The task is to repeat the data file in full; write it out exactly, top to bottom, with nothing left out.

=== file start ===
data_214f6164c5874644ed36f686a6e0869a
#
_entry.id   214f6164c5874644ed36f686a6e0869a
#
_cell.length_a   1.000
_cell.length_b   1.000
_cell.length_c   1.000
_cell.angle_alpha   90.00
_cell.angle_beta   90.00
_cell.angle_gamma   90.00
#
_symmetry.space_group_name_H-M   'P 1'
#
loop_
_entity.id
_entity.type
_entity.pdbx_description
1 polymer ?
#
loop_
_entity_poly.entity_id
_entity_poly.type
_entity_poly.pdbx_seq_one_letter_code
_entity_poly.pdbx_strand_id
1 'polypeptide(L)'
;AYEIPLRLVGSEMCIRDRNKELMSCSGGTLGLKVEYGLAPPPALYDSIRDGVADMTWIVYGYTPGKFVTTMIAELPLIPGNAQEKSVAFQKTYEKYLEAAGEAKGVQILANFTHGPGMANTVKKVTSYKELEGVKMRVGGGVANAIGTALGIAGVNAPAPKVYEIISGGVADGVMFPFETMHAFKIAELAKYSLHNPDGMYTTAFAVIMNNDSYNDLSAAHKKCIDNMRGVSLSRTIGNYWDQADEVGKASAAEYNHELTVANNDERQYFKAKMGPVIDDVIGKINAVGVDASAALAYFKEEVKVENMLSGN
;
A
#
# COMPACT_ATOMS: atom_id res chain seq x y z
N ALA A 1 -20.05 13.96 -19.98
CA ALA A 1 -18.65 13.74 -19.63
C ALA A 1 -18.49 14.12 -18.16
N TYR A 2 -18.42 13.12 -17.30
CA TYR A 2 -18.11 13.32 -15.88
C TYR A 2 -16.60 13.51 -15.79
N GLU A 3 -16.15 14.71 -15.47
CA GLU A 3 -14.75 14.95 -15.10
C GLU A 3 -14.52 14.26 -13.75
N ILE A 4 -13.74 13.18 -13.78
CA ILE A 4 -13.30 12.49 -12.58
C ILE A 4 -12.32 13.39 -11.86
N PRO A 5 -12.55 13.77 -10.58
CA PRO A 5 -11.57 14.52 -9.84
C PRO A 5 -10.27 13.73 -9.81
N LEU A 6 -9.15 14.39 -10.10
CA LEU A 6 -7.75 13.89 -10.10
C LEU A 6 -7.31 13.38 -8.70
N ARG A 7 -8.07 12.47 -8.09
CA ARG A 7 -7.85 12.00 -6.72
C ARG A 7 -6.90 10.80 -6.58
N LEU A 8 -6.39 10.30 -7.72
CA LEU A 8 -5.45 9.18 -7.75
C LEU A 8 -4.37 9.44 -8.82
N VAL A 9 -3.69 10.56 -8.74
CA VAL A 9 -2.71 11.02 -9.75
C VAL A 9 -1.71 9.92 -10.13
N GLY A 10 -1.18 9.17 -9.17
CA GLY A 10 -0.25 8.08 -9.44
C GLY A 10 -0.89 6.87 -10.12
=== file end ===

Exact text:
data_214f6164c5874644ed36f686a6e0869a
#
_entry.id   214f6164c5874644ed36f686a6e0869a
#
_cell.length_a   1.000
_cell.length_b   1.000
_cell.length_c   1.000
_cell.angle_alpha   90.00
_cell.angle_beta   90.00
_cell.angle_gamma   90.00
#
_symmetry.space_group_name_H-M   'P 1'
#
loop_
_entity.id
_entity.type
_entity.pdbx_description
1 polymer ?
#
loop_
_entity_poly.entity_id
_entity_poly.type
_entity_poly.pdbx_seq_one_letter_code
_entity_poly.pdbx_strand_id
1 'polypeptide(L)'
;AYEIPLRLVGSEMCIRDRNKELMSCSGGTLGLKVEYGLAPPPALYDSIRDGVADMTWIVYGYTPGKFVTTMIAELPLIPGNAQEKSVAFQKTYEKYLEAAGEAKGVQILANFTHGPGMANTVKKVTSYKELEGVKMRVGGGVANAIGTALGIAGVNAPAPKVYEIISGGVADGVMFPFETMHAFKIAELAKYSLHNPDGMYTTAFAVIMNNDSYNDLSAAHKKCIDNMRGVSLSRTIGNYWDQADEVGKASAAEYNHELTVANNDERQYFKAKMGPVIDDVIGKINAVGVDASAALAYFKEEVKVENMLSGN
;
A
#
# COMPACT_ATOMS: atom_id res chain seq x y z
N ALA A 1 -20.05 13.96 -19.98
CA ALA A 1 -18.65 13.74 -19.63
C ALA A 1 -18.49 14.12 -18.16
N TYR A 2 -18.42 13.12 -17.30
CA TYR A 2 -18.11 13.32 -15.88
C TYR A 2 -16.60 13.51 -15.79
N GLU A 3 -16.15 14.71 -15.47
CA GLU A 3 -14.75 14.95 -15.10
C GLU A 3 -14.52 14.26 -13.75
N ILE A 4 -13.74 13.18 -13.78
CA ILE A 4 -13.30 12.49 -12.58
C ILE A 4 -12.32 13.39 -11.86
N PRO A 5 -12.55 13.77 -10.58
CA PRO A 5 -11.57 14.52 -9.84
C PRO A 5 -10.27 13.73 -9.81
N LEU A 6 -9.15 14.39 -10.10
CA LEU A 6 -7.75 13.89 -10.10
C LEU A 6 -7.31 13.38 -8.70
N ARG A 7 -8.07 12.47 -8.09
CA ARG A 7 -7.85 12.00 -6.72
C ARG A 7 -6.90 10.80 -6.58
N LEU A 8 -6.39 10.30 -7.72
CA LEU A 8 -5.45 9.18 -7.75
C LEU A 8 -4.37 9.44 -8.82
N VAL A 9 -3.69 10.56 -8.74
CA VAL A 9 -2.71 11.02 -9.75
C VAL A 9 -1.71 9.92 -10.13
N GLY A 10 -1.18 9.17 -9.17
CA GLY A 10 -0.25 8.08 -9.44
C GLY A 10 -0.89 6.87 -10.12